Saudi Arabia, the most powerful political and economic player in the Middle East and the de-facto leader of the oil producers cartel OPEC, is having a tough couple of years thanks to the crash in the price of oil.
The world’s most crucial commodity has lost about 60% of its value since mid-2014, falling from more than $100 (£72.17) a barrel to as low as $28 per barrel in late January, thanks largely to sluggish demand, and a huge oversupply. It has since recovered to around $50, but still remains at less than half the level it was two years ago.
The state is almost completely reliant on oil for government revenues, and is already running a huge budget deficit. In the past year, it has been forced to draw heavily down on its foreign exchange reserves to provide extra capital, putting the Saudi government in an even weaker position.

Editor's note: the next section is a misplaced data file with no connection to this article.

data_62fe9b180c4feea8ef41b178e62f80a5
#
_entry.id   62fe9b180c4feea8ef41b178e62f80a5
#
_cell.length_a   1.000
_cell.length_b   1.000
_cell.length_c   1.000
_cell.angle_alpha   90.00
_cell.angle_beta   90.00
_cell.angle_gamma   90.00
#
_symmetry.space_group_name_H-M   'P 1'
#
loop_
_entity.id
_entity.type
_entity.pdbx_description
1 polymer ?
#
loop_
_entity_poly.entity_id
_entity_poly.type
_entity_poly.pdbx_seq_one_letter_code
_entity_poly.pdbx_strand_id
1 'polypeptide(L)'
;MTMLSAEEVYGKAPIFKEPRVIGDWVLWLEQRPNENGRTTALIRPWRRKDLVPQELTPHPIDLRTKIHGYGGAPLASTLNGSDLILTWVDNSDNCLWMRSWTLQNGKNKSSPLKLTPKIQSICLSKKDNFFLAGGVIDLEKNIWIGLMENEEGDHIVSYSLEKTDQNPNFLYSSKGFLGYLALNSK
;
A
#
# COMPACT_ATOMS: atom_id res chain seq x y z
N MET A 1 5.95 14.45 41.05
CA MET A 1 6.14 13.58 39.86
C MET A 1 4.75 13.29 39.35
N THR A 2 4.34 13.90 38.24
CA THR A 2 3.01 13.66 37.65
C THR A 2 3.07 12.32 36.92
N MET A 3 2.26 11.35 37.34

The charts below, from Jan Stuart, Jonathan Aronson, and Abraham Kahn at Credit Suisse, illustrate just how badly the oil crash has affected the nation, with FX reserves and oil profits dropping sharply in the past two years:
However, 30-year-old Deputy Crown Prince Mohammed bin Salman is driving forward Vision 2030 — Saudi Arabia’s plan to curtail the kingdom’s “addiction” to oil.
Meanwhile, the country offered its first global bonds as part of an economic push to diversify its economy this week.
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